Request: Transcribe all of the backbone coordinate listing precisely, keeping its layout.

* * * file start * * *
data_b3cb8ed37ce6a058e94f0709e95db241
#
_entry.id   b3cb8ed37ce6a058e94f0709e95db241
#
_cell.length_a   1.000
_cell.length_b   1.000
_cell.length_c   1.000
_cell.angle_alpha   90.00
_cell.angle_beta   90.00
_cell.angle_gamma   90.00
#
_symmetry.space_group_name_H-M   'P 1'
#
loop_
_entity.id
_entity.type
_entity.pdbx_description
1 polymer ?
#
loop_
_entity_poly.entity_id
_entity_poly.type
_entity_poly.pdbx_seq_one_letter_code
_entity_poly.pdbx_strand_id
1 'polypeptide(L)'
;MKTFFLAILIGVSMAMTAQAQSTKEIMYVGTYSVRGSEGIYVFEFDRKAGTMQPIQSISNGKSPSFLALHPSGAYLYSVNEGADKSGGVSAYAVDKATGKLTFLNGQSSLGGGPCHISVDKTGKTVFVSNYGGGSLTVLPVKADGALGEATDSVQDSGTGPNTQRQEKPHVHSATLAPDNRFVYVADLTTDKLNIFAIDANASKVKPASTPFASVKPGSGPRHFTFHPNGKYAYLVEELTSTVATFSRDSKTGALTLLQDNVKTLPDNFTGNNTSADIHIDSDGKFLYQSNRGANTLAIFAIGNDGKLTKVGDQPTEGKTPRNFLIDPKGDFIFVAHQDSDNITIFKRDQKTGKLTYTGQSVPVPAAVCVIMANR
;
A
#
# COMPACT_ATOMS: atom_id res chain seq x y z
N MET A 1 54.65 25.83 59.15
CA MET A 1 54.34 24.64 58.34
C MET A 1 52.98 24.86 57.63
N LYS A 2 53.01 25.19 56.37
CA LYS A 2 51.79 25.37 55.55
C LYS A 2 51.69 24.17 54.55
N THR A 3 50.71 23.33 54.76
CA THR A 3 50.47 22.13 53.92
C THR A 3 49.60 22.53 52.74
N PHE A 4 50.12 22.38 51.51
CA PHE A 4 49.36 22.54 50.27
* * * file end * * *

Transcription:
data_b3cb8ed37ce6a058e94f0709e95db241
#
_entry.id   b3cb8ed37ce6a058e94f0709e95db241
#
_cell.length_a   1.000
_cell.length_b   1.000
_cell.length_c   1.000
_cell.angle_alpha   90.00
_cell.angle_beta   90.00
_cell.angle_gamma   90.00
#
_symmetry.space_group_name_H-M   'P 1'
#
loop_
_entity.id
_entity.type
_entity.pdbx_description
1 polymer ?
#
loop_
_entity_poly.entity_id
_entity_poly.type
_entity_poly.pdbx_seq_one_letter_code
_entity_poly.pdbx_strand_id
1 'polypeptide(L)'
;MKTFFLAILIGVSMAMTAQAQSTKEIMYVGTYSVRGSEGIYVFEFDRKAGTMQPIQSISNGKSPSFLALHPSGAYLYSVNEGADKSGGVSAYAVDKATGKLTFLNGQSSLGGGPCHISVDKTGKTVFVSNYGGGSLTVLPVKADGALGEATDSVQDSGTGPNTQRQEKPHVHSATLAPDNRFVYVADLTTDKLNIFAIDANASKVKPASTPFASVKPGSGPRHFTFHPNGKYAYLVEELTSTVATFSRDSKTGALTLLQDNVKTLPDNFTGNNTSADIHIDSDGKFLYQSNRGANTLAIFAIGNDGKLTKVGDQPTEGKTPRNFLIDPKGDFIFVAHQDSDNITIFKRDQKTGKLTYTGQSVPVPAAVCVIMANR
;
A
#
# COMPACT_ATOMS: atom_id res chain seq x y z
N MET A 1 54.65 25.83 59.15
CA MET A 1 54.34 24.64 58.34
C MET A 1 52.98 24.86 57.63
N LYS A 2 53.01 25.19 56.37
CA LYS A 2 51.79 25.37 55.55
C LYS A 2 51.69 24.17 54.55
N THR A 3 50.71 23.33 54.76
CA THR A 3 50.47 22.13 53.92
C THR A 3 49.60 22.53 52.74
N PHE A 4 50.12 22.38 51.51
CA PHE A 4 49.36 22.54 50.27